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The Gamer's Guide to Hitch Hiking

Going Underground

by Justin Unrau
Jun 02,2005


Going Underground

"So when the invaders came, the people who lived in the area fled their villages and went underground."

The tour guide seemed a bit non-plussed about it all as we stood around a small stone well. In truth, the well wasn't much to look at, and she'd probably done this spiel a hundred times before in the hot Turkish sun.

But hundreds of years before, that pile of stones was all people would find of the inhabitants they'd come to slaughter. It was a chimney for a city that extended more than seven storeys below the earth.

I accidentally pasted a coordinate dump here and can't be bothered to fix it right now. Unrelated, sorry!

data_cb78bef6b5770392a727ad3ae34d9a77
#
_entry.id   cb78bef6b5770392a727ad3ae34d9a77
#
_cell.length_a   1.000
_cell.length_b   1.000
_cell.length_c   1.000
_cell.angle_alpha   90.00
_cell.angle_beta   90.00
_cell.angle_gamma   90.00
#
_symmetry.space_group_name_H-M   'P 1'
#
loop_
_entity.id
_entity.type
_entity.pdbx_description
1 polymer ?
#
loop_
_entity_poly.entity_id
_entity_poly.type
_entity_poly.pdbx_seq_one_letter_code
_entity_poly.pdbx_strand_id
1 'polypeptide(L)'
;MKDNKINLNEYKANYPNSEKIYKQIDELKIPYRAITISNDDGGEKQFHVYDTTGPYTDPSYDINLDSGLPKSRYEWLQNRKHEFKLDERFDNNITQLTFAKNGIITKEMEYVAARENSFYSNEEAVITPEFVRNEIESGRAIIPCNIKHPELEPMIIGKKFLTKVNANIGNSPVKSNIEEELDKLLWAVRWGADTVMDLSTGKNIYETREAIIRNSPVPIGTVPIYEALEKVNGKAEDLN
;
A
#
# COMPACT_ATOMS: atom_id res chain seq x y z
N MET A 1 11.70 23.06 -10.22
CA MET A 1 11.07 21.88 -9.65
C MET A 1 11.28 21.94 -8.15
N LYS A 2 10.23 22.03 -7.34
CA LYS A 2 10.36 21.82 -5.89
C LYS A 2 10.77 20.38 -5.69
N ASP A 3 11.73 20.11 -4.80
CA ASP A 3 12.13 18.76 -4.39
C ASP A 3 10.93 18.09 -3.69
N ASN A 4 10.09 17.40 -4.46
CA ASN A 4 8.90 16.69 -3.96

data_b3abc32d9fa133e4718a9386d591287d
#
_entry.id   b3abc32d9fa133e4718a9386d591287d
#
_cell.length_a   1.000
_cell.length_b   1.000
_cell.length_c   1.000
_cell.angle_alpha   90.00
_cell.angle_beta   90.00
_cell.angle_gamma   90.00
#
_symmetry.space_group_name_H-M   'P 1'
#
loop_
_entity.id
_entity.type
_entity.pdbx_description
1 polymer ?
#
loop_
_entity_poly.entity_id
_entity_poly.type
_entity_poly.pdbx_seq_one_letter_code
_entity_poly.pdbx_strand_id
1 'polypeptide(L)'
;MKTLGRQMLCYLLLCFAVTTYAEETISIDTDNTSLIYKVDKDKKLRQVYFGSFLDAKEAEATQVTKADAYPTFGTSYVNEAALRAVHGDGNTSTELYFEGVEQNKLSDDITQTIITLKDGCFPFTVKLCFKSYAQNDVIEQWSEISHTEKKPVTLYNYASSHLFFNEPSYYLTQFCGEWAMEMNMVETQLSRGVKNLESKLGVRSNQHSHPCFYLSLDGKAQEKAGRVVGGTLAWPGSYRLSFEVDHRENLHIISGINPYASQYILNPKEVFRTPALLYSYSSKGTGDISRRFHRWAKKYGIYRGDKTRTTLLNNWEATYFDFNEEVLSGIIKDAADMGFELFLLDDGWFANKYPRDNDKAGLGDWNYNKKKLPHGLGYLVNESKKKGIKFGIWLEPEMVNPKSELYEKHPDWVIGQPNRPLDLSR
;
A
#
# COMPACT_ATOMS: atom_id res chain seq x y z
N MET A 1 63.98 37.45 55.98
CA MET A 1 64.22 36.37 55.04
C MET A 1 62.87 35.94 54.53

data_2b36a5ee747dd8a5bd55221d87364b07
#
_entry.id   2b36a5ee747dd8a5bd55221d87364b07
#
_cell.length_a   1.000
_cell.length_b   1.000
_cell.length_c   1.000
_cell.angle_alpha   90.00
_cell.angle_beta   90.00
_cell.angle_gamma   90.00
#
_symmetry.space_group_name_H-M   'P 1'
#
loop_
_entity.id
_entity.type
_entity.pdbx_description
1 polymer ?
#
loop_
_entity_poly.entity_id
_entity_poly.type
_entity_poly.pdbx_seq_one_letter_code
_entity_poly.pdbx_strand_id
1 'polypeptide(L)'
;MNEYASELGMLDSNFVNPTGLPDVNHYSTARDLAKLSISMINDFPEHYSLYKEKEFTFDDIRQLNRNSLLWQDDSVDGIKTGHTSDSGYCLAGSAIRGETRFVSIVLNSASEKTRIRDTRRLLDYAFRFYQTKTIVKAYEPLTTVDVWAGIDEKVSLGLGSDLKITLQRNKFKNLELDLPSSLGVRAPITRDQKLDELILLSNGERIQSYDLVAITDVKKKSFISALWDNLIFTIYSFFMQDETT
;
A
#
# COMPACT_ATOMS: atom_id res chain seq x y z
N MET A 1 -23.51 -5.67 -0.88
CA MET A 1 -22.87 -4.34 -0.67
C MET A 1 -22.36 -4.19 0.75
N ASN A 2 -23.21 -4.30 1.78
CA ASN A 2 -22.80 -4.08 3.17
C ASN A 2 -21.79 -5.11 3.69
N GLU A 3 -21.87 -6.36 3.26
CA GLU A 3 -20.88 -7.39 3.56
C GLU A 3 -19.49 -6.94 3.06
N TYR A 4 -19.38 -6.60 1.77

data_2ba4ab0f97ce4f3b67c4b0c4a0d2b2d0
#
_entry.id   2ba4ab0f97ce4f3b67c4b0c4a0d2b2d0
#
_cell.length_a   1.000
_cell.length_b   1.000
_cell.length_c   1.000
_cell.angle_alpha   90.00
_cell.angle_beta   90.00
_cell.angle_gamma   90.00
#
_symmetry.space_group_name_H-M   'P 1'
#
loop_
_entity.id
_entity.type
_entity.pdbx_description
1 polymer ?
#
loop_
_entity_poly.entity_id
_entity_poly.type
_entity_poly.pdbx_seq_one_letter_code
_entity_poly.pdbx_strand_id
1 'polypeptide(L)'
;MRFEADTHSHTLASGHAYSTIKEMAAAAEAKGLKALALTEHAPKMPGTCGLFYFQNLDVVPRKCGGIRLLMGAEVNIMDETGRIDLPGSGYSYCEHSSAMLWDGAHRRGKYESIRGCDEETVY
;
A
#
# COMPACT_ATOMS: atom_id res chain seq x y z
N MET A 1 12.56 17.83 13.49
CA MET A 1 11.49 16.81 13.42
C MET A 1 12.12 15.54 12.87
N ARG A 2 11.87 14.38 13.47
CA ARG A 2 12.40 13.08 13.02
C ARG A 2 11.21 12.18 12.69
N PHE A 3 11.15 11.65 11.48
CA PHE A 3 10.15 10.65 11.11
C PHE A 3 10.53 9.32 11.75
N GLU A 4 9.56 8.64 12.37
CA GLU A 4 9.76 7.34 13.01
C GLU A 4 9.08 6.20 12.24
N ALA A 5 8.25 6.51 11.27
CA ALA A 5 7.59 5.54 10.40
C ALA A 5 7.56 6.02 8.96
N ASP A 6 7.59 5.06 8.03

Here's the thing about underground cities in real life: They ain't built by dwarves. When early Christians in Cappadocia dug out these hiding places like Derinkuyu they were ordinary people digging holes in the rock to hide in.

Floors aren't flat, those rounded caverny edges we always put on our maps extend to the floor. And everything is small. I mean, it makes sense not to be carving out cathedrals when you're making a hiding place, but really. I went into a bunch of cave churches and things in Turkey and all of them felt about big enough to hold twenty people.

Some of these churches & homes (to digress from the underground city thing for a moment) were caves that were way up in these rock spires, the old wooden ladders long gone. My buddy and I tried to climb to a few of them, but it's way more difficult than it looks for a non-professional. That's a big thing I learned as a traveler: if you're playing a "regular people" kind of game, there really are lots of things that look easy but you just can't do. Even if you're young and fit and reasonably clever. If that bugs you the way it bugged me out in the field, play heroes. And GMs should always remember that realism isn't always fun. Anyway, back underground.